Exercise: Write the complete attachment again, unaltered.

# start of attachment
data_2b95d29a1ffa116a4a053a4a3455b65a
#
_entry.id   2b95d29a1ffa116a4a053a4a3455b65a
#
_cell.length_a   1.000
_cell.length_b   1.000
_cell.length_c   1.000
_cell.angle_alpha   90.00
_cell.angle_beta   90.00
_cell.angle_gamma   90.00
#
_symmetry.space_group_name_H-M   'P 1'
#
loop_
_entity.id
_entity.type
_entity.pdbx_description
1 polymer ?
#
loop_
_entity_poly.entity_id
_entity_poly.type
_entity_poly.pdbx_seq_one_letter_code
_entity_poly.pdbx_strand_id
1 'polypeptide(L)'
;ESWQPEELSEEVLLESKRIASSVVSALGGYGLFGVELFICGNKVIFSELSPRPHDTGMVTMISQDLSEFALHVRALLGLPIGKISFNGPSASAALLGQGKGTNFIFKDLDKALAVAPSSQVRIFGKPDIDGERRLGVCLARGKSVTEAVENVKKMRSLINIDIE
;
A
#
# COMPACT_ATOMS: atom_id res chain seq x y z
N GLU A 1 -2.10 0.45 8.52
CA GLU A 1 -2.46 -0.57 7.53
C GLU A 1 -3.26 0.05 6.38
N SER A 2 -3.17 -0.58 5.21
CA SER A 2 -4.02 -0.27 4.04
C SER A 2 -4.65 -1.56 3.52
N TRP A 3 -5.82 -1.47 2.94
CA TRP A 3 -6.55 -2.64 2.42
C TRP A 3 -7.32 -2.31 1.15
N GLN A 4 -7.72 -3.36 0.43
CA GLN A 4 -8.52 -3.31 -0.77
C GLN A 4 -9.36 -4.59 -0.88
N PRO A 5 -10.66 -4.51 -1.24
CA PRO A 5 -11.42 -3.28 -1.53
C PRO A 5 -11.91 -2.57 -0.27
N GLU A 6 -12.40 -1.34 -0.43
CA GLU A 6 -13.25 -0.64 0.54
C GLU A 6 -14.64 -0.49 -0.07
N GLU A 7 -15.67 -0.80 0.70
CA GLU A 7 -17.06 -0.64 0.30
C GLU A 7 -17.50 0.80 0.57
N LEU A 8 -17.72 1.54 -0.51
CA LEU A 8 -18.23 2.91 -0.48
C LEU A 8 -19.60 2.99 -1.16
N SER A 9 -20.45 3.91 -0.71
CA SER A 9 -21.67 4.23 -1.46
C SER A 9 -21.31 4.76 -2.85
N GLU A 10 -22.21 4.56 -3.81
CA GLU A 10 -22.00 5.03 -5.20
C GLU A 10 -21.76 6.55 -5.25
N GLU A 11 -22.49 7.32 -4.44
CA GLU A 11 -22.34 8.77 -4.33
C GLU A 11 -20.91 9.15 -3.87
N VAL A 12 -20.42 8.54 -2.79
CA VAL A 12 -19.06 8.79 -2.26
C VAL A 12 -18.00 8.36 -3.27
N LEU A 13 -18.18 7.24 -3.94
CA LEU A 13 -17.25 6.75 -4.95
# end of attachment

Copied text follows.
data_2b95d29a1ffa116a4a053a4a3455b65a
#
_entry.id   2b95d29a1ffa116a4a053a4a3455b65a
#
_cell.length_a   1.000
_cell.length_b   1.000
_cell.length_c   1.000
_cell.angle_alpha   90.00
_cell.angle_beta   90.00
_cell.angle_gamma   90.00
#
_symmetry.space_group_name_H-M   'P 1'
#
loop_
_entity.id
_entity.type
_entity.pdbx_description
1 polymer ?
#
loop_
_entity_poly.entity_id
_entity_poly.type
_entity_poly.pdbx_seq_one_letter_code
_entity_poly.pdbx_strand_id
1 'polypeptide(L)'
;ESWQPEELSEEVLLESKRIASSVVSALGGYGLFGVELFICGNKVIFSELSPRPHDTGMVTMISQDLSEFALHVRALLGLPIGKISFNGPSASAALLGQGKGTNFIFKDLDKALAVAPSSQVRIFGKPDIDGERRLGVCLARGKSVTEAVENVKKMRSLINIDIE
;
A
#
# COMPACT_ATOMS: atom_id res chain seq x y z
N GLU A 1 -2.10 0.45 8.52
CA GLU A 1 -2.46 -0.57 7.53
C GLU A 1 -3.26 0.05 6.38
N SER A 2 -3.17 -0.58 5.21
CA SER A 2 -4.02 -0.27 4.04
C SER A 2 -4.65 -1.56 3.52
N TRP A 3 -5.82 -1.47 2.94
CA TRP A 3 -6.55 -2.64 2.42
C TRP A 3 -7.32 -2.31 1.15
N GLN A 4 -7.72 -3.36 0.43
CA GLN A 4 -8.52 -3.31 -0.77
C GLN A 4 -9.36 -4.59 -0.88
N PRO A 5 -10.66 -4.51 -1.24
CA PRO A 5 -11.42 -3.28 -1.53
C PRO A 5 -11.91 -2.57 -0.27
N GLU A 6 -12.40 -1.34 -0.43
CA GLU A 6 -13.25 -0.64 0.54
C GLU A 6 -14.64 -0.49 -0.07
N GLU A 7 -15.67 -0.80 0.70
CA GLU A 7 -17.06 -0.64 0.30
C GLU A 7 -17.50 0.80 0.57
N LEU A 8 -17.72 1.54 -0.51
CA LEU A 8 -18.23 2.91 -0.48
C LEU A 8 -19.60 2.99 -1.16
N SER A 9 -20.45 3.91 -0.71
CA SER A 9 -21.67 4.23 -1.46
C SER A 9 -21.31 4.76 -2.85
N GLU A 10 -22.21 4.56 -3.81
CA GLU A 10 -22.00 5.03 -5.20
C GLU A 10 -21.76 6.55 -5.25
N GLU A 11 -22.49 7.32 -4.44
CA GLU A 11 -22.34 8.77 -4.33
C GLU A 11 -20.91 9.15 -3.87
N VAL A 12 -20.42 8.54 -2.79
CA VAL A 12 -19.06 8.79 -2.26
C VAL A 12 -18.00 8.36 -3.27
N LEU A 13 -18.18 7.24 -3.94
CA LEU A 13 -17.25 6.75 -4.95